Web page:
One reason why IBM’s personal computer, the PC, has mastered its market is that it came to be seen as the industry standard. Even Apple, which may still be selling more personal computers than IBM, has grudgingly recognised that it must offer buyers the choice of a machine that can run PC software as well as Apple’s own. Now Microsoft, the software company which developed the operating system for the PC, seems to be aiming for a similar pre-eminence in personal-computer operating software.
On November 10th, Microsoft announced an extended version of its MS/DOS operating system. (An operating system is software that mediates between the machine itself and applications programmes such as word processing.) The new product is called Microsoft Windows. It will allow a personal-computer screen to be divided into sections (or windows), each displaying a different use such as a piece of text, a graph or a financial ledger. The new software will permit a machine to carry out different jobs at the same time, and let the user move information back and forth between (say) a ledger and a graph by using screen pointers (controlled, eg, by a desktop ”mouse”) instead of the computer keyboard.
The idea of using windows on a computer screen to display and work on information is not new. Apple’s Lisa computer, whose sales have fallen short of its technological dazzle, makes a centrepiece of it. But it is now possible to write a kind of operating-system software (clumsily christened ”environment” software) to create windows on almost any personal computer. Since windows are popular with users, this means that all personal computers are going to be equipped with software for them. The companies that produce environment software must be able to win over both computer makers (which choose the operating system for their machines) and applications-software companies.
Microsoft lined up some impressive backing for its announcement. It said that 23 personal-computer companies, including Apple, Hewlett-Packard and Wang, had agreed to sell Windows as part of their machines. More important, several applications companies (including Lotus Development Corporation, whose 1-2-3 programme is now America’s best-selling software) are preparing revised versions of their programmes that will fit into Windows.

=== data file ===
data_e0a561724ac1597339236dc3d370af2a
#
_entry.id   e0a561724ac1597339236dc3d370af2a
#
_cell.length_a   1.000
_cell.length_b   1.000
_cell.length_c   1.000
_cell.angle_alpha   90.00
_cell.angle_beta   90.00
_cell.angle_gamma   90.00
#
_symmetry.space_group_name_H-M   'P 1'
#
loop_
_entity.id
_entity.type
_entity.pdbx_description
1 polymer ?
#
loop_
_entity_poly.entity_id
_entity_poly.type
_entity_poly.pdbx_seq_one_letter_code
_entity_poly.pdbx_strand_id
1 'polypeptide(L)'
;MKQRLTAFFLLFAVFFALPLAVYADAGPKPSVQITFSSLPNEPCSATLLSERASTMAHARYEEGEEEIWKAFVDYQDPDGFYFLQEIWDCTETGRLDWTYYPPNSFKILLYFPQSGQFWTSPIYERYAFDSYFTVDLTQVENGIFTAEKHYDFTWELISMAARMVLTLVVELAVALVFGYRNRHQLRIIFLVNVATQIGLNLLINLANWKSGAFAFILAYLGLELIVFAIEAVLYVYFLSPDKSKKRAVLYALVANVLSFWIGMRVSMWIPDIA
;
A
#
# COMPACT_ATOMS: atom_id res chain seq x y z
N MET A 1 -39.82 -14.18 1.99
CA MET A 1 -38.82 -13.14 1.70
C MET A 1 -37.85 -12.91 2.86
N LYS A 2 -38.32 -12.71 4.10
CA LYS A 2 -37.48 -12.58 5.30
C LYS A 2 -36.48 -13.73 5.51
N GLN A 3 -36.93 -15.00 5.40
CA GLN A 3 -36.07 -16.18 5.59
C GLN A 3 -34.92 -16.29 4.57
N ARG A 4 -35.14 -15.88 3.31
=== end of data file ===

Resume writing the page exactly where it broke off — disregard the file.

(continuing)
Microsoft already dominates personal-computer operating systems. About a quarter of the 4.4m personal computers in American offices run on Microsoft’s MS/DOS system; that percentage is sure to rise as the market shares of IBM’s PC and machines compatible with the PC increase (together they now account for about 40% of personal-computer sales in America). Microsoft’s strategy is to integrate Windows completely into MS/DOS. The computer companies that offer Windows will usually charge nothing more than what a buyer would pay for MS/DOS alone; those that do charge will ask only $100-150 more.
All this makes for a strong tide in Microsoft’s favour, but not an inevitable one. First, Microsoft has not yet made the product. It has predicted deliveries in April, 1984, but most observers think they will begin later than that.
Second, there is plenty of competition. VisiCorp’s VisiOn environment software is, by all accounts, a sophisticated system. And VisiOn, though delayed, is available. Mr Terry Opdendyk, VisiCorp’s president, says that shipments in volume will begin by the end of this month. But VisiOn is expensive (about $495), and will be much better at developing new programmes than accommodating popular old ones (like Lotus 1-2-3).
Third, Microsoft’s success so far has made some applications-software companies nervous. Mr Bill Gates, Microsoft’s chairman, denies that Microsoft has any motive or ability to use its strength in operating systems software for the advantage of its own applications software.
Microsoft has grown fast; in 1982 its revenues were only about $35m, behind both VisiCorp and Digital Research (another operating-systems company that plans to produce environment software). Mr Gates says he expects Microsoft’s revenues in the year ending next June to be about $100m. If so, Microsoft would be one of America’s biggest software companies, a prospect that may lead anxious applications companies to write their programmes for other systems than Windows.
IBM has listened hard but said nothing. It is unlikely to refuse to sell Windows, but may choose not to allow a single environment software standard to develop. Or, just possibly, it may decide to make a window system of its own. Illustration, no caption